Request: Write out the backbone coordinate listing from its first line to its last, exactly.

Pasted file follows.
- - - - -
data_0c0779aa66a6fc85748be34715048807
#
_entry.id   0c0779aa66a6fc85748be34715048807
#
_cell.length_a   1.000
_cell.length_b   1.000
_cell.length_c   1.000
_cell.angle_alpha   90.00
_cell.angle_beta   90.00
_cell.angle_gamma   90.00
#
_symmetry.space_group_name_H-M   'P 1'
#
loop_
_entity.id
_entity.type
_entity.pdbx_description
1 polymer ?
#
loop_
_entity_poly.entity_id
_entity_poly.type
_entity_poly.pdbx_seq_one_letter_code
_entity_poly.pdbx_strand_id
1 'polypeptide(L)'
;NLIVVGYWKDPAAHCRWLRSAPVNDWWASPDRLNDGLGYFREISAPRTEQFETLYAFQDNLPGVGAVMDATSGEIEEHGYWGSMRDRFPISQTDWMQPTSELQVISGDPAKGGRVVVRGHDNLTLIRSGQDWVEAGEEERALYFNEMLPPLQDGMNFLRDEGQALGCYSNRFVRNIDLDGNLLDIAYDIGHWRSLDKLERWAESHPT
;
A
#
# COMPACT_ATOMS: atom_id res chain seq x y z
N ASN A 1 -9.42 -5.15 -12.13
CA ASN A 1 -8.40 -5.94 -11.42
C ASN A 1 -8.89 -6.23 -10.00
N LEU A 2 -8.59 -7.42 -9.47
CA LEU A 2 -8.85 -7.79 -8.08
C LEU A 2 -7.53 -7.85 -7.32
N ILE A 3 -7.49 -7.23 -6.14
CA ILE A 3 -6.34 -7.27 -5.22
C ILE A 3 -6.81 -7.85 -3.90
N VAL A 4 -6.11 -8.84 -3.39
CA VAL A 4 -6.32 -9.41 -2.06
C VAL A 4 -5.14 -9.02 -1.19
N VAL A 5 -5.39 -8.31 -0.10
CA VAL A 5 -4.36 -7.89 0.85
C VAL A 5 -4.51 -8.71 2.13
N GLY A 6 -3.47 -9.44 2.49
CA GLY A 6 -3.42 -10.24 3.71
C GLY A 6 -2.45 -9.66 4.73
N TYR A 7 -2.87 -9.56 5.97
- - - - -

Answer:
data_0c0779aa66a6fc85748be34715048807
#
_entry.id   0c0779aa66a6fc85748be34715048807
#
_cell.length_a   1.000
_cell.length_b   1.000
_cell.length_c   1.000
_cell.angle_alpha   90.00
_cell.angle_beta   90.00
_cell.angle_gamma   90.00
#
_symmetry.space_group_name_H-M   'P 1'
#
loop_
_entity.id
_entity.type
_entity.pdbx_description
1 polymer ?
#
loop_
_entity_poly.entity_id
_entity_poly.type
_entity_poly.pdbx_seq_one_letter_code
_entity_poly.pdbx_strand_id
1 'polypeptide(L)'
;NLIVVGYWKDPAAHCRWLRSAPVNDWWASPDRLNDGLGYFREISAPRTEQFETLYAFQDNLPGVGAVMDATSGEIEEHGYWGSMRDRFPISQTDWMQPTSELQVISGDPAKGGRVVVRGHDNLTLIRSGQDWVEAGEEERALYFNEMLPPLQDGMNFLRDEGQALGCYSNRFVRNIDLDGNLLDIAYDIGHWRSLDKLERWAESHPT
;
A
#
# COMPACT_ATOMS: atom_id res chain seq x y z
N ASN A 1 -9.42 -5.15 -12.13
CA ASN A 1 -8.40 -5.94 -11.42
C ASN A 1 -8.89 -6.23 -10.00
N LEU A 2 -8.59 -7.42 -9.47
CA LEU A 2 -8.85 -7.79 -8.08
C LEU A 2 -7.53 -7.85 -7.32
N ILE A 3 -7.49 -7.23 -6.14
CA ILE A 3 -6.34 -7.27 -5.22
C ILE A 3 -6.81 -7.85 -3.90
N VAL A 4 -6.11 -8.84 -3.39
CA VAL A 4 -6.32 -9.41 -2.06
C VAL A 4 -5.14 -9.02 -1.19
N VAL A 5 -5.39 -8.31 -0.10
CA VAL A 5 -4.36 -7.89 0.85
C VAL A 5 -4.51 -8.71 2.13
N GLY A 6 -3.47 -9.44 2.49
CA GLY A 6 -3.42 -10.24 3.71
C GLY A 6 -2.45 -9.66 4.73
N TYR A 7 -2.87 -9.56 5.97